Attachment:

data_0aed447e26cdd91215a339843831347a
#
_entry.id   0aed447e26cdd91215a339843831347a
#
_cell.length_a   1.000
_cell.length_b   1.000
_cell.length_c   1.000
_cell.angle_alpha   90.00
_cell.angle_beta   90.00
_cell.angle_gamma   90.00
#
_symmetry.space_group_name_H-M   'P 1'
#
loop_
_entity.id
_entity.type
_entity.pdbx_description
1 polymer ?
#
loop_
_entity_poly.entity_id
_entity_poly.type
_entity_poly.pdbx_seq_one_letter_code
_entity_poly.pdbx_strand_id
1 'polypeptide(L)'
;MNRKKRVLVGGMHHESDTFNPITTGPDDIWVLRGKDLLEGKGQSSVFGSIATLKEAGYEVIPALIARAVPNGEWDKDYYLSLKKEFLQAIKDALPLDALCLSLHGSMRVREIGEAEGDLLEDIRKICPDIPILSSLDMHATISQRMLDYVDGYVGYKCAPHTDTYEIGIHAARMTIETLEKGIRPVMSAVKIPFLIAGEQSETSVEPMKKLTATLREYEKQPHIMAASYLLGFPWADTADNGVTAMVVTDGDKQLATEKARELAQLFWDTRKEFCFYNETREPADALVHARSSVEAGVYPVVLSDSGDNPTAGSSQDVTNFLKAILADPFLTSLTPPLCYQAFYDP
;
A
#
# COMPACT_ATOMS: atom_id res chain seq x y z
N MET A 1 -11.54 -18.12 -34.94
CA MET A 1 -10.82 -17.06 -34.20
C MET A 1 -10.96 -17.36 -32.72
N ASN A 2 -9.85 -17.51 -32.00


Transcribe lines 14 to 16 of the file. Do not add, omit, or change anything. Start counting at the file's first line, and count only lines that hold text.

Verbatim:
loop_
_entity.id
_entity.type